To celebrate the Icelandic star’s 50th birthday, we trace all the times she graced us with her ever-evolving presence – all the way back to 1995
Our favourite Icelandic songstress is turning 50. Quite unbelievable really, as it feels like only yesterday that The Sugarcubes released Birthday and launched Björk into the public sphere in 1987. Her eccentricity is what makes her brilliant, and with nine solo albums to her name – the latest being Vulnicura, released early this year – her ever-evolving music style and uniqueness is what makes her a quintessential Dazed icon.
This Icelandic visionary has not only been an interviewee and cover star at Dazed, she is also a contributor (we asked her to edit our 200th issue). We have always supported her and will continue to do so as she relentlessly pursues the creative vision that makes her so special. To celebrate her birthday and who she is – not just as an artist, but a person – here we trace Björk’s journey through Dazed history, starting 20 years ago with an interview with co-founder Jefferson Hack.
SHE SPEAKS TO DAZED FOR THE FIRST TIME, BACK IN 1995
“I fucking wake up in the morning with a far too big heart, I don’t know what to do with it really. I love so many people so deeply I could happily die now. It’s scary. It’s so scary it’s outrageous. If it wasn’t for my kid I would... emotionally-wise, I think I’ve achieved as much I think I can achieve.”
SHE INTERVIEWS COMPOSER KARLHEINZ STOCKHAUSEN IN 1996
“I think that in popular music today people are trying to come to terms with the fact that they are living with all of these machines, and trying to combine machines and humans and trying to marry them in a happy marriage: trying to be optimistic about it.
“I was brought up by a mother who believed fiercely in nature and wanted me just to be barefoot 24 hours and all of these things, so I was brought up with this big guilt complex of cars and skyscrapers, and I was taught to hate them, and then I think I’m, like, in the middle. I can see this generation who are ten years younger than me making music, trying to live with it. But everything is with those regular rhythms and learning to love them, but still be human, still be all gritty and organic.”
SHE TAKES DAZED ON A TOUR OF HER HOMELAND
“When I forget what I’m made of I go back and make it humble me. And it does...”
APPEARING ALONGSIDE ALEXANDER MCQUEEN IN DAZED’S ‘REBEL YELL’
“For every person who writes a tune and wants to be heard it’s easy. Music has always been about that. Now just because of mass culture there are whole offices of people deciding what to do about a tune, and I think that is a situation that could never last, because music was never about that. The people that are writing and swapping music on the net are the people who love music.”
ON NATURE AND THE ROOTSY INSPIRATIONS BEHIND MEDÚLLA
“Over the years I’ve been asked a lot of questions about what makes Icelandic people so special. I used to talk a lot about things like elves and isolation, but as I get older I think, especially with what’s going on in the world today, I think perhaps what really makes us stand out is the lack of religion. Give me a few bottles of red wine and I could probably go into that one all night. It’s just amazing talking to friends, especially from the States, who will tell you that half of their teachers at school were religious fanatics. I never had any religion imposed on me, I went to church maybe twice as a child.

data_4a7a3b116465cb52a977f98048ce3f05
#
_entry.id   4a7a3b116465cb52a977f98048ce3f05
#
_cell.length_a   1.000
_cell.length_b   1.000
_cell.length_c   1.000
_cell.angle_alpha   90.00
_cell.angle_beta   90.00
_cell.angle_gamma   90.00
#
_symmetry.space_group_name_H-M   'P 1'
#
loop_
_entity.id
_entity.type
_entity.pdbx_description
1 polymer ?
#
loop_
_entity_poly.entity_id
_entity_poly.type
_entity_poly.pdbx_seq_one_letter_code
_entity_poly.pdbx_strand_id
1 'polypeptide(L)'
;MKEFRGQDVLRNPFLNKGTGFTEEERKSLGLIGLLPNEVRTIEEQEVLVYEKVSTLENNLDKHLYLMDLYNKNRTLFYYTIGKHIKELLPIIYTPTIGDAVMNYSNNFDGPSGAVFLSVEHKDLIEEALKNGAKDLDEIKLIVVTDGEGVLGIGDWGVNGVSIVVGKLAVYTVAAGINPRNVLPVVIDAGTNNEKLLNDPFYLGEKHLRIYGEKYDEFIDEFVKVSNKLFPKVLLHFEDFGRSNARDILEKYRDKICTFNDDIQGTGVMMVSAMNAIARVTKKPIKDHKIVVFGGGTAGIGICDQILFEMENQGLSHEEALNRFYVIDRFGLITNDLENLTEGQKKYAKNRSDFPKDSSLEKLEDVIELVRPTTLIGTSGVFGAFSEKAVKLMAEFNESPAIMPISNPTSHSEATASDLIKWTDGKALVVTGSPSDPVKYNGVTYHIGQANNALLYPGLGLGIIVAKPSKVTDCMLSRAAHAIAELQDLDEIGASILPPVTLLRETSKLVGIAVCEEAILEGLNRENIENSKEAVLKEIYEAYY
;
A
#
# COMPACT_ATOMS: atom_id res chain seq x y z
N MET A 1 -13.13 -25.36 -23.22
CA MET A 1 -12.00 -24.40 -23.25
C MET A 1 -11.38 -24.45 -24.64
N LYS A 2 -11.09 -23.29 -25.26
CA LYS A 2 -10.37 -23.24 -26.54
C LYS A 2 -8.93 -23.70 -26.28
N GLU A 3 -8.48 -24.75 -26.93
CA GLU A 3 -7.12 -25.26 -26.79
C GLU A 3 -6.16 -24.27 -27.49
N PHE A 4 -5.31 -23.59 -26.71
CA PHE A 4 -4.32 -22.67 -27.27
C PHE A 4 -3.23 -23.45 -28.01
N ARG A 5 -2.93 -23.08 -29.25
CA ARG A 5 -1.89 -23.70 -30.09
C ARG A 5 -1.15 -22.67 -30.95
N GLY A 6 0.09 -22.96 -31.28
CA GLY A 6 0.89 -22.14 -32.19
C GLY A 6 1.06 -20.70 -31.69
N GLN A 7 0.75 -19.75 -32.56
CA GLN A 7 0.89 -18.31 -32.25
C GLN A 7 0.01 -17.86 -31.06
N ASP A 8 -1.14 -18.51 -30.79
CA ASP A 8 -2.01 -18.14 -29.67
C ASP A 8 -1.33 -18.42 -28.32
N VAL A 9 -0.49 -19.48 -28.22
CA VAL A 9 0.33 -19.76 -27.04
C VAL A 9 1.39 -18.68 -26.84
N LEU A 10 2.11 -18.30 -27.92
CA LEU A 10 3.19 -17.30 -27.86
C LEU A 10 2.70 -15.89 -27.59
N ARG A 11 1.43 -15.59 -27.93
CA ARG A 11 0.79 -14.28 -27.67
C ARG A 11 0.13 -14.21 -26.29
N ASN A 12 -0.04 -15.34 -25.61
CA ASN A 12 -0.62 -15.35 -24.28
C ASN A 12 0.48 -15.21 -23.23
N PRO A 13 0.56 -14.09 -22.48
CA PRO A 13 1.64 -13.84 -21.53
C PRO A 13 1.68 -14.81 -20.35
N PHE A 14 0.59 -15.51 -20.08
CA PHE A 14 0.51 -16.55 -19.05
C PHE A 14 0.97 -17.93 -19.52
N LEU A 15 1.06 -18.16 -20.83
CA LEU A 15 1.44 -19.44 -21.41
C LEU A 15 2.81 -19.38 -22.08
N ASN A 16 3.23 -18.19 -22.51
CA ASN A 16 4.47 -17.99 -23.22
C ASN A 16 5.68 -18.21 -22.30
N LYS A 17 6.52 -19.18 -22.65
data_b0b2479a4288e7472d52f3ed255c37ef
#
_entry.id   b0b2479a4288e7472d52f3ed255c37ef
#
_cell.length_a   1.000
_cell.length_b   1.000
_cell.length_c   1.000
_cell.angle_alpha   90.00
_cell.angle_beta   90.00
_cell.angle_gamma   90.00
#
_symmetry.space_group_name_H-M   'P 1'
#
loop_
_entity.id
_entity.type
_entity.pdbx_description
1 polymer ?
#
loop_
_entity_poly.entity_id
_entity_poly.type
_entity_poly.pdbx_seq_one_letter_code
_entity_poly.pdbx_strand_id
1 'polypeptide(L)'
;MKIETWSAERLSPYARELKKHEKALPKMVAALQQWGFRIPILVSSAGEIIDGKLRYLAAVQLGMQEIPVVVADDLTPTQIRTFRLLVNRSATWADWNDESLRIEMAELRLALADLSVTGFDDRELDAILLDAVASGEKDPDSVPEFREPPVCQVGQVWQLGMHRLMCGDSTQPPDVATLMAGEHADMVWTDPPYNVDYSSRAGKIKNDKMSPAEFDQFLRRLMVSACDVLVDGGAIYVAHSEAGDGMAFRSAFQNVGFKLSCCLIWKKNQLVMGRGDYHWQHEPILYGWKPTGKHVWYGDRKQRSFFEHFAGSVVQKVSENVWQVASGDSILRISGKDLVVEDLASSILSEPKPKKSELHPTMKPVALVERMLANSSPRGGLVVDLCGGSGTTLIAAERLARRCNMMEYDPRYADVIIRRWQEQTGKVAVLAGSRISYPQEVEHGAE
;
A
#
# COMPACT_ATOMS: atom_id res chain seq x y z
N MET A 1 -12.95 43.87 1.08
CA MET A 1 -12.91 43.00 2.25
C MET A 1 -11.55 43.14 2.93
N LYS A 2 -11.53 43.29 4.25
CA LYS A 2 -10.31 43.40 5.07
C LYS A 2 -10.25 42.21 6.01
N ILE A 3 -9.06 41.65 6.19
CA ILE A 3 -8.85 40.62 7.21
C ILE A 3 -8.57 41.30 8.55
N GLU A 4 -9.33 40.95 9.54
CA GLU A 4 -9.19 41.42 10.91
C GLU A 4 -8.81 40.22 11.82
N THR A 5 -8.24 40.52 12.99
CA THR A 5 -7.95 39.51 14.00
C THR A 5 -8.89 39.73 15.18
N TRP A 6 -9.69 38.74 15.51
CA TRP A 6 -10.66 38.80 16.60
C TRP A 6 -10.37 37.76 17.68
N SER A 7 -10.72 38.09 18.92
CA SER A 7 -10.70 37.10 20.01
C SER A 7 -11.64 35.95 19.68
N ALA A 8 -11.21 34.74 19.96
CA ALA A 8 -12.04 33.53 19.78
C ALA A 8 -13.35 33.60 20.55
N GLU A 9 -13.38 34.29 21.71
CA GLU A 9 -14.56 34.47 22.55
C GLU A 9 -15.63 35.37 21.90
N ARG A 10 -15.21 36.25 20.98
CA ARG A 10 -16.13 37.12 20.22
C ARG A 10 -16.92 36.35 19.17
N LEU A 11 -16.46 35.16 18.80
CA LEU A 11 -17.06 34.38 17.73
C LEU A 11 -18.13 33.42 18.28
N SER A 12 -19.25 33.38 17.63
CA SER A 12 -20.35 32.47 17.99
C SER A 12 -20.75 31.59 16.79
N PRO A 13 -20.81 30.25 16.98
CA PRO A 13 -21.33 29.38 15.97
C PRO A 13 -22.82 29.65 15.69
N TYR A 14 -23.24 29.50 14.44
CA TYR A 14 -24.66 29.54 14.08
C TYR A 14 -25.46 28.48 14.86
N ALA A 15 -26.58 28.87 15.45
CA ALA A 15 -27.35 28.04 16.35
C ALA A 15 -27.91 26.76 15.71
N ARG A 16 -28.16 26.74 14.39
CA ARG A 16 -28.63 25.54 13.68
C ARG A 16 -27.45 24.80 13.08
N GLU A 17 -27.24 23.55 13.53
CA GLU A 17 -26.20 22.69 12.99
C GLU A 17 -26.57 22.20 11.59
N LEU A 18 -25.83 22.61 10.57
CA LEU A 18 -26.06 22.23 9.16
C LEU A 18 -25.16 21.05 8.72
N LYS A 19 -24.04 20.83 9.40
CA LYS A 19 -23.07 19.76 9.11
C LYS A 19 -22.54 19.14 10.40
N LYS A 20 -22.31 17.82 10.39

“I find that when a lot of foreign people go through problems, like messy divorces, they suddenly start going to church more. In Iceland you wouldn’t do that, you’d start going in to nature more. The difference is as you grow up you don’t expect anyone else to sort out your problems – a priest or a president or a god or any kind of authority to surrender to or seek punishment or guilt from. If you are in trouble, you have to sort it out yourself. There are plenty of things we’re not good at, though. We’re hopeless at teamwork because everybody is so independent.”
“I’m always wearing his clothes. I’m so surprised because I keep finding old cardigans of mine that have holes in, which turn out to be Bernhard’s – his clothes are quite timeless. With Volta, I was interested in mixing together 2007 and a tribal thing – but without it being ‘hippy hippy’. I was brought up by hippies so, being a punk, this was the ultimate taboo.”
GRACING THE COVER, FEATURING IN AND EDITING THE 200TH ISSUE
“Now I have a lot of friends who are making music that are from the next generation, and it’s a different landscape out there… but in a way there are more opportunities. I remember when I did Vespertine (2001), everyone was like, ‘Oh, computers are going to kill music, and it’s all going to sound rubbish.’ I just thought it was kind of hilarious. Now you can download huge files and do very complicated things – technology will always solve it. And now we have other riddles to solve.”
STARRING AS ONE OF 20 COVER ICONS FOR DAZED’S 20TH ANNIVERSARY
“Debut was a collection of melodies I’d written since I was a teenager, I think a lot of first albums are like that. But Post was stuff I’d written in England (since Debut). Debut was almost my diary for the last 15 years and Post was more me being promiscuous in London! Doing two songs with Graham Massey, two songs with Tricky, a song with Howie B and songs with Nellee Hooper.”
SHE EXAMINES BEING A FEMALE ARTIST IN CONVERSATION WITH ODDNÝ EIR
“Female musicians are expected to go fully into the emotion and then burn – to be totally consumed by it as everybody watches with their eyes and mouths open. They have to be destroyed in the end because the moral of the story has to be that letting emotion rule is bad for you. Then the patriarchy can sit and watch and say, ‘That was really entertaining! But if I was to live my life like that I would die so I’m not going to do it.’”